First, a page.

by Claire "Champagne" Champommier
I brush my teeth until I’m
foaming at the mouth, clean again
for a while. The phone rings until it becomes
just another animal sound, hungry
for another voice to fill the space
I stare out the window,
not really knowing
what to look at,
as if there were a right answer. Opening
the closet door, the full length mirror
makes a sliver of the room look bigger. I avoid myself
inside of it, only because
even if I need it, I don’t like nagging. I hear myself
outside of myself, saying nothing at all.
I wear a watch
to show nobody that at any moment
I might need to know the time.
I call up friends to discover
what mood I’m in.
I pop a vitamin D tablet.
Self care. I put makeup on
just to go to the kitchen. The days aren’t days so much as
one room where someone occasionally turns on
the light. I’ve been flatlining for weeks, and that type of
consistency is just what I want to prove
to absolutely nobody right now. I hide it under my laundry
on the floor. I flash my can-do attitude instead. I am
barely here. I hear myself
from the mirror, backstage left somewhere,
reminding me that I live
in parentheses. I don’t want to read my history at face value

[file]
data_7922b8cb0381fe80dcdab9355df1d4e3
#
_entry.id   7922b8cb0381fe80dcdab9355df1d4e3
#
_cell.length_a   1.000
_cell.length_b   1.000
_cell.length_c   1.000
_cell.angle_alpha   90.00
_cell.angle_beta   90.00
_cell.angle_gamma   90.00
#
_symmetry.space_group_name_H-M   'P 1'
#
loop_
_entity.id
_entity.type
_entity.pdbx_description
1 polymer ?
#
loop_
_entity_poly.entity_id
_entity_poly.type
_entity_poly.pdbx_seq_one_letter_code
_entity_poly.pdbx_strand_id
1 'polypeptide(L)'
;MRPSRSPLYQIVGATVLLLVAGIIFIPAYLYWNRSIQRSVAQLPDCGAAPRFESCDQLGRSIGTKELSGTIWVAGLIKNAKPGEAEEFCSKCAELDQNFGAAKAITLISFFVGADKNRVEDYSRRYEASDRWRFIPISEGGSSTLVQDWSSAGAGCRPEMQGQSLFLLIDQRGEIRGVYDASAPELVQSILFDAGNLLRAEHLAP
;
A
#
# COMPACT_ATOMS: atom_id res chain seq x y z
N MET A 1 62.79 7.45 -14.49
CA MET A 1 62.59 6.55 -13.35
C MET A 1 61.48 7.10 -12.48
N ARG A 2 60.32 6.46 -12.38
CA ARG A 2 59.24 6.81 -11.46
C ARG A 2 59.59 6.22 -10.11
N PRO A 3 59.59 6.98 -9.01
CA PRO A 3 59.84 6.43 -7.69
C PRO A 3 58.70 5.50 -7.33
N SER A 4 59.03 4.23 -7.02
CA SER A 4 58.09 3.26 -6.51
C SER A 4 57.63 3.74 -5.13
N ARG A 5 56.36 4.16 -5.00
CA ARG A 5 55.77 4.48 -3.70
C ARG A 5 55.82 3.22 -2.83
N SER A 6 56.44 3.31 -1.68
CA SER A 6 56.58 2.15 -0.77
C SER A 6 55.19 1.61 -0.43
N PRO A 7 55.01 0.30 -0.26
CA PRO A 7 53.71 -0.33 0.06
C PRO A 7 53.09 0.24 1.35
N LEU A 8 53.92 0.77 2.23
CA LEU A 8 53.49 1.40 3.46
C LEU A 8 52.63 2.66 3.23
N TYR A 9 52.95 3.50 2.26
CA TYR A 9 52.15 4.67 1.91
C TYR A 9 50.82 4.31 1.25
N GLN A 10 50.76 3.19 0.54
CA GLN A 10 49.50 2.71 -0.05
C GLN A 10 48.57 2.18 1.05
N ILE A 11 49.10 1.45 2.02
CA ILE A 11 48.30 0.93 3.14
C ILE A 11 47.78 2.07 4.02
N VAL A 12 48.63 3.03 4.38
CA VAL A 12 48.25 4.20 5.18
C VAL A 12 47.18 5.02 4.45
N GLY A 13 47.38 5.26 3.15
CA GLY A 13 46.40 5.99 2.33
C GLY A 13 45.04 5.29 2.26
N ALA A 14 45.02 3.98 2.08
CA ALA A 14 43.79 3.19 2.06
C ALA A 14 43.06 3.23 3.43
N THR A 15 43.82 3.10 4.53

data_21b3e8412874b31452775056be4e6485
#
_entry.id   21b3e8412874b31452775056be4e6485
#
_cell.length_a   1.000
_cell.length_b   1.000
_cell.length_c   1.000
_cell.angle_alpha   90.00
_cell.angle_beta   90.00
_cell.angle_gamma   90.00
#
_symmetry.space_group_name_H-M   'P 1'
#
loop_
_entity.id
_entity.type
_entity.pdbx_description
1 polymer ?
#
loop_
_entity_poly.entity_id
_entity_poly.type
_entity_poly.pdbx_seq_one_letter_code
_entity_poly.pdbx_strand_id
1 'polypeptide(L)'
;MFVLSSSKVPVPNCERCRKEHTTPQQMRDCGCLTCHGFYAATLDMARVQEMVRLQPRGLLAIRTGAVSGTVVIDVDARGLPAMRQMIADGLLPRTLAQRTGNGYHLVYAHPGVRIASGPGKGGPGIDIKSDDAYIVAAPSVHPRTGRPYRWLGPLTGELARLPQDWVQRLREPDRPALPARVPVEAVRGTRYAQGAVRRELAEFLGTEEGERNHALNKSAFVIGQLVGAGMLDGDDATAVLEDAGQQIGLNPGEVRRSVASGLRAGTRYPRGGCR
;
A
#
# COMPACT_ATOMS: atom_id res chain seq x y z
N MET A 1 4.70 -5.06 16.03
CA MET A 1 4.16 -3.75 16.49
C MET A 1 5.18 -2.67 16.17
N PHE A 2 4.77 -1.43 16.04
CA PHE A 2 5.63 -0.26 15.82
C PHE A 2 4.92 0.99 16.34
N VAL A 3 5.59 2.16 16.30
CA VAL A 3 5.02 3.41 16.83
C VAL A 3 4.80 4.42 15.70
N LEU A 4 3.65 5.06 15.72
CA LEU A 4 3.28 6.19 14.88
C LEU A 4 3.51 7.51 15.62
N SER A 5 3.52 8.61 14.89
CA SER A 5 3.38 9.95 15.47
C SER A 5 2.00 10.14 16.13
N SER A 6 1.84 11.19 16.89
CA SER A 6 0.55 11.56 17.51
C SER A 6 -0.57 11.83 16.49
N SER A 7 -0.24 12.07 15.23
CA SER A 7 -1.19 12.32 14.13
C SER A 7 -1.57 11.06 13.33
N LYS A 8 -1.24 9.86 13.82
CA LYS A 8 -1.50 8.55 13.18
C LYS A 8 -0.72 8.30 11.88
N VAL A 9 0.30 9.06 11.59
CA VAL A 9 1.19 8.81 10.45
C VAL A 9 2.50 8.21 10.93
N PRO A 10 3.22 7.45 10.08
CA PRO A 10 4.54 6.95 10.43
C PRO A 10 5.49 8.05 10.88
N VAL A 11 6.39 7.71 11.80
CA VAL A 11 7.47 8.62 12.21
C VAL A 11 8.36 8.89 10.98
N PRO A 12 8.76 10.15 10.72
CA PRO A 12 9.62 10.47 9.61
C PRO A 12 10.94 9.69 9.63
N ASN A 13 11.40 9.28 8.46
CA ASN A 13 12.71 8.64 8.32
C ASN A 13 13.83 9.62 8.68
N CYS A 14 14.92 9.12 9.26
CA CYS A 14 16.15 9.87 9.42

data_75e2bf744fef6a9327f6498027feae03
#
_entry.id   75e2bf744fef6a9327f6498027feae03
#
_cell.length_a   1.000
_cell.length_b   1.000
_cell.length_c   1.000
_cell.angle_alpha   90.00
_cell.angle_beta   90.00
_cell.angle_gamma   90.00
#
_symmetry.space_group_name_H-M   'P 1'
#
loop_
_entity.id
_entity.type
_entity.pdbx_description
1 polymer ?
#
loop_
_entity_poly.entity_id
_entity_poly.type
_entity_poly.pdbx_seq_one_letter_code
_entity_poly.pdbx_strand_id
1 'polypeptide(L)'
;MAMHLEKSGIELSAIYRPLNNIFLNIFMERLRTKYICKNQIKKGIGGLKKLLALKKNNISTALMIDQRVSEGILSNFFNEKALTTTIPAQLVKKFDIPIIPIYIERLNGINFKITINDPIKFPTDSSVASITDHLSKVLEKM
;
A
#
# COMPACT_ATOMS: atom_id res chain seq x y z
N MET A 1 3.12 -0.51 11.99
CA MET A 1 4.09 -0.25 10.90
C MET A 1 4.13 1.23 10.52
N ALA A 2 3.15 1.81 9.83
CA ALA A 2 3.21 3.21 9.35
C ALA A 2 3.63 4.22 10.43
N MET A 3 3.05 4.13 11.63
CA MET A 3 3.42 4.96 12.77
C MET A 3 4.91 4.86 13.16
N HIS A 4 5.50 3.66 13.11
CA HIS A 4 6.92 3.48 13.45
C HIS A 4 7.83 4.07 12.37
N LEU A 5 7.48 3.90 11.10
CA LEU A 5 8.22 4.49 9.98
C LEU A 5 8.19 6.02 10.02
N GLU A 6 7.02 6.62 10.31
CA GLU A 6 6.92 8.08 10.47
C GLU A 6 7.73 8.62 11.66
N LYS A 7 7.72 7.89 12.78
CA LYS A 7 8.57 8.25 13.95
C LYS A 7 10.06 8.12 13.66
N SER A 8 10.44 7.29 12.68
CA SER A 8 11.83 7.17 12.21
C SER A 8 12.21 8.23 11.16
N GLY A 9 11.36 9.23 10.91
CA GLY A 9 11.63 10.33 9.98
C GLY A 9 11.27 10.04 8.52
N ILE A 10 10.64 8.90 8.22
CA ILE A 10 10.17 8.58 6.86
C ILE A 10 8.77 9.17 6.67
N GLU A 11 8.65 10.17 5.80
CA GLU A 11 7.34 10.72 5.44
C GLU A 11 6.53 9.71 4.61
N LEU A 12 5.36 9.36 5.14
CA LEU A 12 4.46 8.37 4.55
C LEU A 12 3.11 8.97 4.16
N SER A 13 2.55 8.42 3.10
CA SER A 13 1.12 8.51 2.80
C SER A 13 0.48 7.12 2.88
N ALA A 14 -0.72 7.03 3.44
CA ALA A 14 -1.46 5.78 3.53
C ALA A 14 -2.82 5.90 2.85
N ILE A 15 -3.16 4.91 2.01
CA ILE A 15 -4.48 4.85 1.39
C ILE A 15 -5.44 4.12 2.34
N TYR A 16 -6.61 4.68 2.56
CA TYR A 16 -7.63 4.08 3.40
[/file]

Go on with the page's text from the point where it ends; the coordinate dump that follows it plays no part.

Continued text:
right now. I take myself out
for my usual walk. I wish
I could walk this day away forever, but my feet only allow my world
a 7 mile radius. It’s a beautiful day. I shower
to feel the touch of someone warm. It’s almost
romantic. I check off another box.
Back in the room, I write
“leg” on my leg in pen, just to know it
has a name. I look for mine in the mirror.
I stare. I don’t see
a person anymore.
I wonder if I’m too good at hiding, and if,
love will come and find me again. I’ve never felt
more aware as a child, and like a woman,
all at once in my life before.
I cry again,
unceremoniously. The fish will flit through the water,
always looking for a new side to his bowl.
ABOUT THE AUTHOR
Claire Champommier owes $5.20 to her local library. She is a bit new to writing, but she’s having a lot of fun. She has studied writing at Lewis & Clark College, where her professor, Mary Szybist, has encouraged her to keep doing so. She’s waving to her friends in Portland and Rochester, sending them a big hug each. Her work has also appeared in Otis Nebula.
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